Curmudgucation: Do Students Know When They're Learning?
A pair of experiments at Harvard suggest that students may not be the best judges of how well they're learning.
A pair of professors split up their introductory physics classes. One half got lectures, and one half got active learning. Then they switched. The professors have a 12 item quiz to measure learning, and also asked students to assess the two types of learning they experienced. The students get better results after they had done the active learning. But-- they lecture students more strongly agreed with statements like "I feel like I learned a great deal from this lecture" and "I wish all my physics courses were taught this way."
The two professors repeated the experiment the following semester, and found the same results.
There are plenty of caveats here. Harvard freshmen are not exactly a random, representative sampling of students, and a 12 item quiz is not exactly a deep measure of learning. Nor is physics a sample of all kinds of learning content.
But it reminded me of a story from my teaching day. I taught downstream from one of my colleagues, getting most of my students from her every year. Invariably, when I asked them about their previous English class, they would disparage it (and her) by saying the class was just a lot of fun and games and they never actually learned anything. But then, at the start of every new unit, I'd do formal or informal assessment to see what they already knew. The answer was usually quite a bit.
"Where do you suppose you learned all that," I would ask them, and the light bulb would slowly go on. It took them literally 6-12 months to understand what they had actually learned.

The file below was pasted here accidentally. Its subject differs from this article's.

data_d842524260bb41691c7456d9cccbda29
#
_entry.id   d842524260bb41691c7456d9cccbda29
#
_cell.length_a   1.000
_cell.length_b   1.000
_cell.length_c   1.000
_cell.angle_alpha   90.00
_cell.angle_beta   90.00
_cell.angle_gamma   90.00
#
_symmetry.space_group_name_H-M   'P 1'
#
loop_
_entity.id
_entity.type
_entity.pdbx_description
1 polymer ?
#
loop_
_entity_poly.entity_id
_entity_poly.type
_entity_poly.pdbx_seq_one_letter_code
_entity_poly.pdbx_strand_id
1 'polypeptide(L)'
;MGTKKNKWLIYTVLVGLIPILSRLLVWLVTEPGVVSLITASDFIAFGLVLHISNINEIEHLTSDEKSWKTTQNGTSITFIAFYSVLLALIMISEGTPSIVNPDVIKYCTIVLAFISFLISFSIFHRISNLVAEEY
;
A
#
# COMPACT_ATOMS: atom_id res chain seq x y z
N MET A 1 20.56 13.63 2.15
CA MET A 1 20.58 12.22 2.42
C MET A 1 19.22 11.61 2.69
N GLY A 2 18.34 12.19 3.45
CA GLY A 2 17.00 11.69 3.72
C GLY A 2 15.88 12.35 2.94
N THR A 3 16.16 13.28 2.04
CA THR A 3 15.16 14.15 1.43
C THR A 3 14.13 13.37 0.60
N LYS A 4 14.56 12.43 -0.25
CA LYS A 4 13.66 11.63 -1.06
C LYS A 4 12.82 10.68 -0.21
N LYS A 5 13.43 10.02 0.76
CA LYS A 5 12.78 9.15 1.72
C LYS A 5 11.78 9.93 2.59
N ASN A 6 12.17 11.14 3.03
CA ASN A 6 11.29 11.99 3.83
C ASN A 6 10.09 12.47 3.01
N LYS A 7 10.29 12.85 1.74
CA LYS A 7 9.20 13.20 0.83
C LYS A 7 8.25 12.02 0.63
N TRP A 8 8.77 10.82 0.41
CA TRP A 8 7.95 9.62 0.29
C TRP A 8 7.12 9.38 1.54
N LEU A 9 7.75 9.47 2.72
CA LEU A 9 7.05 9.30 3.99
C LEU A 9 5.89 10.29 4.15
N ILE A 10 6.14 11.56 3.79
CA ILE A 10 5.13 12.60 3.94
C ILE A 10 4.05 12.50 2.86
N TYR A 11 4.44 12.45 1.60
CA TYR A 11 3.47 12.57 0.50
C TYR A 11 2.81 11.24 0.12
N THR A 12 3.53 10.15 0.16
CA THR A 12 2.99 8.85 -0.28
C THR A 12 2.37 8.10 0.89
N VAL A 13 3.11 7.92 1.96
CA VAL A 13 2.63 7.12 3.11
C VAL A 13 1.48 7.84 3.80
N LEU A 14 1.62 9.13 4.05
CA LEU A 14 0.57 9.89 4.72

This phenomenon has several implications for teachers. I think one of the biggest centers on the issue of confidence.
Part of what a teacher is doing in a classroom is building student confidence, helping them believe that they have the skills and knowledge to handle what comes at them. But it is easy to build confidence that is not rooted in reality, so one of the skills teachers have to foster is the ability to realistically self-assess.
This kind of self-assessment looks different in different disciplines. A music student has to learn to really listen to both herself and the rest of the ensemble. An artist has to learn to really look at what they're rendering. A writer has to learn to really see what she's written. This is what teacher feedback is about--not just telling the student how she's doing, but giving her the chance to check her own perceptions against those of someone who, ideally, is more expert.
I've seen plenty of folks in leadership roles pump students up in artificial ways that lead further down the road to crashing and burning. I've seen students blossom early and stall out because they were pumped up with praise. "You are great for an 8th grader," is no help when you're a tenth grader.
This is one of the big challenges of teaching--to render yourself obsolete for a student who has learned to measure their own growth and skill. And it is a tricky part, to find the line between discouraging truths and overly-positive praise. If you're going to be a life long learner, you have to be able to gauge your own learning accurately. You don't have to look hard to find adults who never learned this lesson. Add it to the list of things they never told you about the job in teacher school.
This blog post has been shared by permission from the author.
Readers wishing to comment on the content are encouraged to do so via the link to the original post.
Find the original post here:
The views expressed by the blogger are not necessarily those of NEPC.